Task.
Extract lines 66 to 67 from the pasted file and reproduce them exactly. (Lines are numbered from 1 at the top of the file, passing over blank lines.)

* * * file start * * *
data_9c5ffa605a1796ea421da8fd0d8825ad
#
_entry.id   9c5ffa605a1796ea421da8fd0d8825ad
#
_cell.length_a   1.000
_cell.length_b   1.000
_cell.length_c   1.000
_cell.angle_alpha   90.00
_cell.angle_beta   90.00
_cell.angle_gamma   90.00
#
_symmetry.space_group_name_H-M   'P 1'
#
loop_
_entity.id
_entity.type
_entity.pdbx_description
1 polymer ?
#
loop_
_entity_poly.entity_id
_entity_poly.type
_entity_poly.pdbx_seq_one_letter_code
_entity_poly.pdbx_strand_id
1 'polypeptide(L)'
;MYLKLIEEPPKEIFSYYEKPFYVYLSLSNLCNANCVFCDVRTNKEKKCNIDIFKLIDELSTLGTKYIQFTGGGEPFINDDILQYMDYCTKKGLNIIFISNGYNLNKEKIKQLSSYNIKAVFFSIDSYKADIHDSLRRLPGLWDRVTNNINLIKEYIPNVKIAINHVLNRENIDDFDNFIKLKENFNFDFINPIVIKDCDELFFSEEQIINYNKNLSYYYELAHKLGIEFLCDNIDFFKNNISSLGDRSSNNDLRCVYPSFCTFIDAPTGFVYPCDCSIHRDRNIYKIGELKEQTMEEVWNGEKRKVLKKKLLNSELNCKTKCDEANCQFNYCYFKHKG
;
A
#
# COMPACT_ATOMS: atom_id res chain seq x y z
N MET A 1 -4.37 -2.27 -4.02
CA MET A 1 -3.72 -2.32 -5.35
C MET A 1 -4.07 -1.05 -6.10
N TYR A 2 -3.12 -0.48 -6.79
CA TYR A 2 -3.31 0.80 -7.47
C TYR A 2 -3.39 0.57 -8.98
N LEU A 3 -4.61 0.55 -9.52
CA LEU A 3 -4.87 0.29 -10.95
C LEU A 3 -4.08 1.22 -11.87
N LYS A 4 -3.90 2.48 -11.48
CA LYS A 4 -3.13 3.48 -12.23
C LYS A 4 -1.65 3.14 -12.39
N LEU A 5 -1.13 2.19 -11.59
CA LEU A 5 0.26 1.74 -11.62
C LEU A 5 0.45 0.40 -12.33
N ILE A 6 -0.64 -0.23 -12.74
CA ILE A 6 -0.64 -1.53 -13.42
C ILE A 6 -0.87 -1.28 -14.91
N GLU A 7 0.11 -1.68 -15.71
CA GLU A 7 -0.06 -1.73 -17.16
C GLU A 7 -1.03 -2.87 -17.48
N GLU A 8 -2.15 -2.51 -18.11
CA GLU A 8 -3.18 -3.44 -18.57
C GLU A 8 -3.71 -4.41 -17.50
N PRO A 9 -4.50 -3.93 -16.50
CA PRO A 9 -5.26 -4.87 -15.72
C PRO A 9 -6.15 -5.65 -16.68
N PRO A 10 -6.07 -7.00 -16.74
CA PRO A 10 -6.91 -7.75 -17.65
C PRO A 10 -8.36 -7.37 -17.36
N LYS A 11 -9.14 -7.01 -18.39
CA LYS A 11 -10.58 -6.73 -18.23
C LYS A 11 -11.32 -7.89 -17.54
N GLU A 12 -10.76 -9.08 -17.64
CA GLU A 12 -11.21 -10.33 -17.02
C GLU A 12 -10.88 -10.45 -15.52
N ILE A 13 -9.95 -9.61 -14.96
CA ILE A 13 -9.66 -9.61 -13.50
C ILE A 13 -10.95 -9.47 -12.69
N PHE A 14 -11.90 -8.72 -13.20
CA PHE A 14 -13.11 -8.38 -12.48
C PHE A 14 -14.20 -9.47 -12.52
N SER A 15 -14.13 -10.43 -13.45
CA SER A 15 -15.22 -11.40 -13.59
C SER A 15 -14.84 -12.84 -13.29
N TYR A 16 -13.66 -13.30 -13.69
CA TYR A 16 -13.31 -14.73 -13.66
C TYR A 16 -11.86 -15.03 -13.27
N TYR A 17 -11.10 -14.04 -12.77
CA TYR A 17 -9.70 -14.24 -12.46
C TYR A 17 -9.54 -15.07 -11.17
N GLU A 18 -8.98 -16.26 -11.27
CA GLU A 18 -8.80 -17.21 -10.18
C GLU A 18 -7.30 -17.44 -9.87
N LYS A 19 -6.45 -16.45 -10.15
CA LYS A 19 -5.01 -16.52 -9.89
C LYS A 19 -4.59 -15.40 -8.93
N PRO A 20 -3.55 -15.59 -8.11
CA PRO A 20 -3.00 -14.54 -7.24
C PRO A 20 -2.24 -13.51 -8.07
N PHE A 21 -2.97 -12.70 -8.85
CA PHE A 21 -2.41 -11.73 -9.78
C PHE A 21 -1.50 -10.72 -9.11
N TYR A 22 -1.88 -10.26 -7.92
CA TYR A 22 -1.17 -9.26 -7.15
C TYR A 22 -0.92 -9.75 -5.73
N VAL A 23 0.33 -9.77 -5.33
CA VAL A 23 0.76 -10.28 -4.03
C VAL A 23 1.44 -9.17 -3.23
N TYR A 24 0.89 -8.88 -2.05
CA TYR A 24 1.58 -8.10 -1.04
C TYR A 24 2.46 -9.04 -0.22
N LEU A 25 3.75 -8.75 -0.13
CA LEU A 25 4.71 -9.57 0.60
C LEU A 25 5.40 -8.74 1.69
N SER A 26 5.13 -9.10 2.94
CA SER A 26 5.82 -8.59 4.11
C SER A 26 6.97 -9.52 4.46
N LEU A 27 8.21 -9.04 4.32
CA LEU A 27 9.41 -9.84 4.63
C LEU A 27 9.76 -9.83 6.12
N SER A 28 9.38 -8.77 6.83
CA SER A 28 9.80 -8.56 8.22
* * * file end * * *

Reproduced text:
C GLU A 12 -10.88 -10.45 -15.52
N ILE A 13 -9.95 -9.61 -14.96